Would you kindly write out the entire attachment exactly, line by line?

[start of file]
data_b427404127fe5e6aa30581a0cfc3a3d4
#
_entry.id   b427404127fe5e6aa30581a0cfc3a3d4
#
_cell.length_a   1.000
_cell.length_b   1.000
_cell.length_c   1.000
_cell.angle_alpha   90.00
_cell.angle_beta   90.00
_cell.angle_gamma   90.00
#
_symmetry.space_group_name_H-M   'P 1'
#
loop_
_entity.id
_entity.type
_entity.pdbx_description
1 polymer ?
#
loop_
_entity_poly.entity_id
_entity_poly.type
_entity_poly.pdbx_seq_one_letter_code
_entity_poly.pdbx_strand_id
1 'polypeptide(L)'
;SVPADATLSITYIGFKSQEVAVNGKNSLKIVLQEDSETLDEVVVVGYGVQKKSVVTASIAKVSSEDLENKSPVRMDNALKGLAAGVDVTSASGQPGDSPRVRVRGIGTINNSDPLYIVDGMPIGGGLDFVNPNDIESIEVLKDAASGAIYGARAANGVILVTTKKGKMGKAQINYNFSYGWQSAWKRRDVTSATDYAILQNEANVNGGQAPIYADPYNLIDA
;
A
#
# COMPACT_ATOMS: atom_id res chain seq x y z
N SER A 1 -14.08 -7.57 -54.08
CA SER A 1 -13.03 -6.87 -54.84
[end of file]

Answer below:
data_b427404127fe5e6aa30581a0cfc3a3d4
#
_entry.id   b427404127fe5e6aa30581a0cfc3a3d4
#
_cell.length_a   1.000
_cell.length_b   1.000
_cell.length_c   1.000
_cell.angle_alpha   90.00
_cell.angle_beta   90.00
_cell.angle_gamma   90.00
#
_symmetry.space_group_name_H-M   'P 1'
#
loop_
_entity.id
_entity.type
_entity.pdbx_description
1 polymer ?
#
loop_
_entity_poly.entity_id
_entity_poly.type
_entity_poly.pdbx_seq_one_letter_code
_entity_poly.pdbx_strand_id
1 'polypeptide(L)'
;SVPADATLSITYIGFKSQEVAVNGKNSLKIVLQEDSETLDEVVVVGYGVQKKSVVTASIAKVSSEDLENKSPVRMDNALKGLAAGVDVTSASGQPGDSPRVRVRGIGTINNSDPLYIVDGMPIGGGLDFVNPNDIESIEVLKDAASGAIYGARAANGVILVTTKKGKMGKAQINYNFSYGWQSAWKRRDVTSATDYAILQNEANVNGGQAPIYADPYNLIDA
;
A
#
# COMPACT_ATOMS: atom_id res chain seq x y z
N SER A 1 -14.08 -7.57 -54.08
CA SER A 1 -13.03 -6.87 -54.84